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Copyright: Margaret Mascarenhas 2002 

  carlos alberto


The first time Carlos Alberto saw Lily, she was standing at

a honey stand on a cobblestone street in the German settlement

of Colonia Tovar, which lies hidden in the mountains

some 60 kilometers west of the capital.


Lily, whose name he did not know, of course, at the time

wore a white sleeveless summer dress of fine muslin that fell

beguilingly, ending in a flutter around her narrow ankles.

Her small feet were delicately bound in fl at bronze sandals

with spidery straps. Her tiny round toes, with nails varnished

in clear polish, were so alluring that he felt a desperate

and urgent desire to place them, one by one, in his



A slight chill pierced the air as afternoon moved into

evening, and, tearing his gaze away from those succulent

buds, he noticed little goose bumps standing out on her thin

forearms. The sunset shone through her dress, outlining

her slender thighs, the gentle curve of her calves. It caught

wisps of her shoulder- length brown- black hair, spinning

them into shimmering threads that swirled distractedly in

the summer breeze. She was looking down, rummaging in

her white crochet handbag, her lashes making dark quarter

moons against the vanilla of her skin. Then, as she bent

lower, digging deeper in her handbag, her hair fell across her

face and it was all he could do not to reach out and brush it

back. Finding enough change for the honey vendor in the

bowels of her bag, Lily straightened before he could act on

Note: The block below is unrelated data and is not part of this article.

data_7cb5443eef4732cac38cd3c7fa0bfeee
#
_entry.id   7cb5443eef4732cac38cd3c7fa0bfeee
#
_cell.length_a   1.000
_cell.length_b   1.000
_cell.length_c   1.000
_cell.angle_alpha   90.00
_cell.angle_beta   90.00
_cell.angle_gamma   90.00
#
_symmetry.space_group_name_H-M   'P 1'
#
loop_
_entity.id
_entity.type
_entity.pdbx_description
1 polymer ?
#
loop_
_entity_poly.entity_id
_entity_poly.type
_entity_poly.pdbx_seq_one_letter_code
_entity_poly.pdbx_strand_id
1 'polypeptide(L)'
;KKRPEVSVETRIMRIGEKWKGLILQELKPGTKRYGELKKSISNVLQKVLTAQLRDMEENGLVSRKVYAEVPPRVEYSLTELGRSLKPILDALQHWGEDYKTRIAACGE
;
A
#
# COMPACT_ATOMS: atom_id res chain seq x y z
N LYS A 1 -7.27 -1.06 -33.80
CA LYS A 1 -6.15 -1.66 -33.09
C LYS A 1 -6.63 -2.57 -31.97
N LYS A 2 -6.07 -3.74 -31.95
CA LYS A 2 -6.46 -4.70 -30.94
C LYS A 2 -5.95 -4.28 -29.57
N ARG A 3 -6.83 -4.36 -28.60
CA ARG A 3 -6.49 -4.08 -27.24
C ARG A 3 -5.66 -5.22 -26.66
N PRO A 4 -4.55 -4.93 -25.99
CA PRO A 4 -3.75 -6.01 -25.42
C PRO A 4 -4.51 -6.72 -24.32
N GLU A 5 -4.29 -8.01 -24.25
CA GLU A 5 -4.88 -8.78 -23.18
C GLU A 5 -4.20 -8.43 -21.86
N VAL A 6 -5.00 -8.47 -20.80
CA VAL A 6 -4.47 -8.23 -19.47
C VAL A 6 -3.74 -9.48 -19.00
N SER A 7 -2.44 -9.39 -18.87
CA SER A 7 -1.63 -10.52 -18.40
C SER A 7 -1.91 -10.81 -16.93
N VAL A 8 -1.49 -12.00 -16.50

his insane impulse, tossing back her hair and revealing a few

stray freckles on her nose.


(Not freckles, birthmarks, says Lily.)


Carlos Alberto followed Lily like a detective as she walked

along the lanes of the village, hiding behind his newspaper

when she stopped to window- shop. She made her way to the

beveled lawns of the Fritz, a middle- range inn, but more

expensive than his own, and sat down on a chaise lounge

in the shade of a tree, next to a couple who looked to be

around sixty- five years of age. The older woman was painting

a watercolor with a child’s paint set. The older man was

strumming a cuatro and serenading her. Carlos Alberto

decided these were the girl’s grandparents. He was already

making up stories about her by then, and he continued to do

so throughout the afternoon from his perch on a stone wall

in the sun.


So captivated was Carlos Alberto by this girl that when

he returned to his room that night, images of her continued

to fl ash through his mind. Even after several glasses of

rum, even after he fell asleep, she continued to haunt him,

appearing suddenly, unbidden, in his dreams and evaporating

just as quickly.


On the second day of his vacation in Colonia Tovar, he

awoke early. He shaved and dressed with lightning speed

and rushed out into the misty morning, slipping and sliding

through the damp cobblestone lanes to the grounds of the

Fritz. Perhaps, he thought, he would be able to catch sight

of her at breakfast. He found an inconspicuous corner table

in the small wood- paneled restaurant the hotel management

ran for its guests. When he ordered coffee, the waiter asked

him which room he was staying in, and he was forced to

confess that he was not a guest of the Fritz. The waiter’s face

took on a pained and offended expression.


“This restaurant is for guests only, Señor,” he informed

Carlos Alberto.


Carlos Alberto assured him that he was there to ascertain

whether this was the hotel he wanted to stay in, that the

quality of the coffee was very important to him in determining

where he would stay. From his manner, Carlos Alberto

doubted the waiter believed him — this was a family hotel,

and Carlos Alberto was clearly a young man all on his own.

It may have been the desperation in Carlos Alberto’s voice

that made the waiter decide to serve him a coffee. It was a

much more expensive coffee than one obtainable at any kiosk

in the lanes of Colonia Tovar. But it was worth it. For, a few

minutes later, Lily entered the room, even more fresh and